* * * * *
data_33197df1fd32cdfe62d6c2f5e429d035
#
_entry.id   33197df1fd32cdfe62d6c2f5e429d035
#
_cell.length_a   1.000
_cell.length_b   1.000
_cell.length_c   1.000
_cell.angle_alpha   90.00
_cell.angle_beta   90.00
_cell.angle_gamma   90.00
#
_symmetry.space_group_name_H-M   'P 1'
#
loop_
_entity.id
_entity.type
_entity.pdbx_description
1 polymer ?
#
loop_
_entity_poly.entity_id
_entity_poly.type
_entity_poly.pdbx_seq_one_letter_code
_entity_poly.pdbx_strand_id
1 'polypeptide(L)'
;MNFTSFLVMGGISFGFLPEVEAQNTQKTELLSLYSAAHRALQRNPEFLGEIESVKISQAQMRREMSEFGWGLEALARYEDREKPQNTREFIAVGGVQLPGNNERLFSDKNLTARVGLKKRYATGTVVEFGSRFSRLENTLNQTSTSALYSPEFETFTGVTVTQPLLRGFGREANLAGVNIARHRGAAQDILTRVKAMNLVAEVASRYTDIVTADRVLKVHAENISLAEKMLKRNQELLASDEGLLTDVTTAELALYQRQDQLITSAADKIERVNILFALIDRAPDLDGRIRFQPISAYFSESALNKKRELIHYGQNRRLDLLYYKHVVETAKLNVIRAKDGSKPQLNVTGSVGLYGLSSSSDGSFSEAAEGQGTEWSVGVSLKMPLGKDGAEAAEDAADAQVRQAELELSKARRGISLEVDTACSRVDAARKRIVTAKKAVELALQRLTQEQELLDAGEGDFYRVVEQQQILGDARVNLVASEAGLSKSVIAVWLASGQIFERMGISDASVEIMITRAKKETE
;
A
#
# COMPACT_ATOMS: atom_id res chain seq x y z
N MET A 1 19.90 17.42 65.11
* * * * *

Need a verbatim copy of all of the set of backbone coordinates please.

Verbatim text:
data_33197df1fd32cdfe62d6c2f5e429d035
#
_entry.id   33197df1fd32cdfe62d6c2f5e429d035
#
_cell.length_a   1.000
_cell.length_b   1.000
_cell.length_c   1.000
_cell.angle_alpha   90.00
_cell.angle_beta   90.00
_cell.angle_gamma   90.00
#
_symmetry.space_group_name_H-M   'P 1'
#
loop_
_entity.id
_entity.type
_entity.pdbx_description
1 polymer ?
#
loop_
_entity_poly.entity_id
_entity_poly.type
_entity_poly.pdbx_seq_one_letter_code
_entity_poly.pdbx_strand_id
1 'polypeptide(L)'
;MNFTSFLVMGGISFGFLPEVEAQNTQKTELLSLYSAAHRALQRNPEFLGEIESVKISQAQMRREMSEFGWGLEALARYEDREKPQNTREFIAVGGVQLPGNNERLFSDKNLTARVGLKKRYATGTVVEFGSRFSRLENTLNQTSTSALYSPEFETFTGVTVTQPLLRGFGREANLAGVNIARHRGAAQDILTRVKAMNLVAEVASRYTDIVTADRVLKVHAENISLAEKMLKRNQELLASDEGLLTDVTTAELALYQRQDQLITSAADKIERVNILFALIDRAPDLDGRIRFQPISAYFSESALNKKRELIHYGQNRRLDLLYYKHVVETAKLNVIRAKDGSKPQLNVTGSVGLYGLSSSSDGSFSEAAEGQGTEWSVGVSLKMPLGKDGAEAAEDAADAQVRQAELELSKARRGISLEVDTACSRVDAARKRIVTAKKAVELALQRLTQEQELLDAGEGDFYRVVEQQQILGDARVNLVASEAGLSKSVIAVWLASGQIFERMGISDASVEIMITRAKKETE
;
A
#
# COMPACT_ATOMS: atom_id res chain seq x y z
N MET A 1 19.90 17.42 65.11